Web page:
https://poynting.tech/antennas-and-a...nnas/omni-402/
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Old 03-09-2020, 08:36   #11
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Re: Working a fulltime job aboard your boat whilst in the Carribean or Keys?

Iím a civil engineer in the Miami area and due to COVID I have been working from home since March. The up side of that is that the 1988 38 ft Island Packet my wife and I bought has turned into my second office.

I researched the best way to get unlimited internet on the boat and I wanted it to be versatile enough to allow me to travel the East Coast and possibly the Bahamas while working. I found that a cell setup is the best way to go compared to WiFi (unreliable) or satellite (expensive). I ended up specing the following:

- Shakespeare 5239 Cell Antenna ($130)
- Custom Times Microwave LMR-400 Cable ($43)
- Wilson IoT 5-Band Direct Connect Amp - DC (in line cell signal booster, $250)
-Pepwave Max BR1 MK2 w/ Cat 6 LTE Advanced (MAX-BR1-MK2-LTEA-W-T) (Cell modem and WiFi router, $599)
-N/Female to SMA/Male Adapter (RSA-3452 ($12))

The cell modem/router is expensive but worth it as its plug and play and works very well. It has two slots for SIM cards and you can plug them in and be up and running. This allows easy switching if youíre traveling to different countries.

Regarding the unlimited data I looked at the RV websites, standard cell company offerings, etc. I tried OTR Mobile (popular with RVíers) but it was slow (2nd tier t-mobile network). I then found an unlimited data sim/plan on AT&T network on eBay. This works much much better and costs $80/month. eBay is a good place to find these unlimited first tier plans (I recommend avoiding second tier plans from resellers). Unfortunately I just found out my unlimited plan will now be limited to 400 GB/month so Iíll be shopping for a new one myself.

This setup works great in Miami and the keys. I went out the other weekend and got full signal strength at Elliot Key (notorious for bad signal strength) and got about 20 mbs download speed. In my home marina I get about 30 mbs which is fine for me.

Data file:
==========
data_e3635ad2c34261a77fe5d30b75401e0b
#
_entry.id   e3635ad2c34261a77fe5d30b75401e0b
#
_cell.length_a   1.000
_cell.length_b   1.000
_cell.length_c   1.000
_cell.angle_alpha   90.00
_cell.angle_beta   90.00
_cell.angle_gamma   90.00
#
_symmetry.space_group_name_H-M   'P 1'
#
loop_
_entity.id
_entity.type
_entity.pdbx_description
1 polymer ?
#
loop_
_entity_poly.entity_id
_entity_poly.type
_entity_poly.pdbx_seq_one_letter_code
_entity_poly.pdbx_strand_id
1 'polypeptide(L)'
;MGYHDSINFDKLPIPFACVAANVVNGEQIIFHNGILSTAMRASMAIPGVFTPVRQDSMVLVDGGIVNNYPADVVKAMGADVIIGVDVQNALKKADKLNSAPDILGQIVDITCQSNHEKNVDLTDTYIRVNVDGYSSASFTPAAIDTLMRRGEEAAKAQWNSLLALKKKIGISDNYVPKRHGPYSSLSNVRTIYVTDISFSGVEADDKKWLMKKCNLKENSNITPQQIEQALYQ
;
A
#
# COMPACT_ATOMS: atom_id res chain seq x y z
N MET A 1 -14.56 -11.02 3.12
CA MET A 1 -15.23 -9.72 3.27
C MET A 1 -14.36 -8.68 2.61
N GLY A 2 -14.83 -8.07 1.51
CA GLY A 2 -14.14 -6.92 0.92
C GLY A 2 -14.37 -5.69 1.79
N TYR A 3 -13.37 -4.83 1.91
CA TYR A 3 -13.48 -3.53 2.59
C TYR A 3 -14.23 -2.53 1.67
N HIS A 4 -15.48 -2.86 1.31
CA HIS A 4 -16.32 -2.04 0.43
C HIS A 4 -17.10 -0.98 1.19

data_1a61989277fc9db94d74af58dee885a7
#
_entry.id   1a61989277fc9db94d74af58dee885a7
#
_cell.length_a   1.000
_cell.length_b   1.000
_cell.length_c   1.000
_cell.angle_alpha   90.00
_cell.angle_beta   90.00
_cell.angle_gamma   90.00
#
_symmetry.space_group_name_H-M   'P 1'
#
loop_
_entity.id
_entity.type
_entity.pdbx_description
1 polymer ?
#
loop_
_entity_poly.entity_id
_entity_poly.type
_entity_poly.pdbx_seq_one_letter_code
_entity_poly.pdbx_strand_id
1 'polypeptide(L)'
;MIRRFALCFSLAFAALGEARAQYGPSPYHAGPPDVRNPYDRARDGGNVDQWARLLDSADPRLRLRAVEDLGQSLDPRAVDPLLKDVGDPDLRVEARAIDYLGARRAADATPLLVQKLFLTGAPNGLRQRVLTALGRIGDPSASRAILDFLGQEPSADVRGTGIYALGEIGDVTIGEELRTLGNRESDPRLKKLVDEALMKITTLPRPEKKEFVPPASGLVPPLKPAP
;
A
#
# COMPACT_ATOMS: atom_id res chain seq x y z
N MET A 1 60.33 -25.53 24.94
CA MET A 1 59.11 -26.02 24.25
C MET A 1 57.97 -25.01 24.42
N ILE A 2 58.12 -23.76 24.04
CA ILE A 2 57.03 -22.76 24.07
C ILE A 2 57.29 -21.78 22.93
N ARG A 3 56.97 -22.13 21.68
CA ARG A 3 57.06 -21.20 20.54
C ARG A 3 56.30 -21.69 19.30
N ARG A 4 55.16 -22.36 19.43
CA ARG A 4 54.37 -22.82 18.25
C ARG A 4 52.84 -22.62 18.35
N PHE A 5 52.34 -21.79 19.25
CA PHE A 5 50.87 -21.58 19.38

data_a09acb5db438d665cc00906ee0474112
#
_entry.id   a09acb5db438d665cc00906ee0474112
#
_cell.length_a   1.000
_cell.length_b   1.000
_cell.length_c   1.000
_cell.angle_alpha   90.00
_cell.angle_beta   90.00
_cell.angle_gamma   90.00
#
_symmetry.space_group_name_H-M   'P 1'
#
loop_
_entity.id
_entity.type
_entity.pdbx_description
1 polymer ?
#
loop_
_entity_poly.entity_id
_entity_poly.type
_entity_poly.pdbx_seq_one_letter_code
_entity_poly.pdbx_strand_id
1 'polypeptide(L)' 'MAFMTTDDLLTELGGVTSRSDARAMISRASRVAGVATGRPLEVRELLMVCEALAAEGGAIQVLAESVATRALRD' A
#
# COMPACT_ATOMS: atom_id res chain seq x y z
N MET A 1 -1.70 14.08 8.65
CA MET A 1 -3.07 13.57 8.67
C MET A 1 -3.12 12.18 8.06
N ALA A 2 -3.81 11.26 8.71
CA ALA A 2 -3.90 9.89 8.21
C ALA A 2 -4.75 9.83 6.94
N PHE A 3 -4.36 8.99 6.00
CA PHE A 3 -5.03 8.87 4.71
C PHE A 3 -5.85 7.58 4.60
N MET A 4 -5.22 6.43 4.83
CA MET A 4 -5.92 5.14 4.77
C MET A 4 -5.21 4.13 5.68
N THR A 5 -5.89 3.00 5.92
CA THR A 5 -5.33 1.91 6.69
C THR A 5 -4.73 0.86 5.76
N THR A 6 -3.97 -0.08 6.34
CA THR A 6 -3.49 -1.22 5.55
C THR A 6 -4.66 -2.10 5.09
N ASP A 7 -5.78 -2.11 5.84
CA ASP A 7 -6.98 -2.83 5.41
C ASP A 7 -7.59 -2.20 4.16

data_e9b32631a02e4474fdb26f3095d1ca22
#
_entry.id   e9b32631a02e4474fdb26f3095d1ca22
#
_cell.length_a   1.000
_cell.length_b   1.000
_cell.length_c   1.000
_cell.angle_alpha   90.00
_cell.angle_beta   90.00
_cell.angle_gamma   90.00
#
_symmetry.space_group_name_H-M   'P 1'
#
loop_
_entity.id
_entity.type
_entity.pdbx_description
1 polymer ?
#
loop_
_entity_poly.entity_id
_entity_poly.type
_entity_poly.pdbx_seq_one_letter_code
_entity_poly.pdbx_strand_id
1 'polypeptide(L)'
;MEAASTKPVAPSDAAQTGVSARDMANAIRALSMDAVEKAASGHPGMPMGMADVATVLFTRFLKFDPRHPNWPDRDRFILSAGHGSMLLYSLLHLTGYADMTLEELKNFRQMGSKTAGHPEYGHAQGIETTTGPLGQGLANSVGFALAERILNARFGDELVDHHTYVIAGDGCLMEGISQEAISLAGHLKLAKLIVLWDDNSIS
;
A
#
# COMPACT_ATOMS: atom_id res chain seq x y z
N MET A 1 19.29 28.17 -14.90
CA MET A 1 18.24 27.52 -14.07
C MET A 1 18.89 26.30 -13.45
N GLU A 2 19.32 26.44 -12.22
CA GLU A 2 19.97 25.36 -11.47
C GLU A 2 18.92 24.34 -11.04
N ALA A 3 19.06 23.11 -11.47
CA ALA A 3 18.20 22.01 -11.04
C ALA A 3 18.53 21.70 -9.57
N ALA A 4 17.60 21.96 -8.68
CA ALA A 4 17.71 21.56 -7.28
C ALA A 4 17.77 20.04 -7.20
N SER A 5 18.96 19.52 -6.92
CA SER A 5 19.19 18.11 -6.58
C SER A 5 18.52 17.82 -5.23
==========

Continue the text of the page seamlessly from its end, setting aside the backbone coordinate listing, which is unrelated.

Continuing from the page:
Feel free to reach out with any questions.
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Old 03-09-2020, 09:04   #12
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Re: Working a fulltime job aboard your boat whilst in the Carribean or Keys?

Quote:
Originally Posted by Chotu View Post
All I can say is it wonít be what you are dreaming of.

Itís just going to be the same sh*t with a different view and a lot more headaches (mechanical failures, internet going down, a full day to grocery shop, anchoring restrictions, squalls rolling through requiring and anchor watch when you are mid zoom call, etc)

Mark those words.

I know itís the dream, but once you are actually doing it, itís just normal life. And a much harder life than land life. It requires a lot of your time.

Thatís why it works well as a Rerirement plan, gives you something to do everyday.
Now since the Virus we are sitting in a Marina, and itís driving me nuts, not having all of the other issues to worry about, unlimited water, unlimited power and no anchoring issues and weather not really being a concern doesnít leave me much to do.
Front AC gave up the ghost last night, so at 4AM I ordered a new one from Defender, but other than that itís been boring.
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Old 03-09-2020, 09:20   #13
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Re: Working a fulltime job aboard your boat whilst in the Carribean or Keys?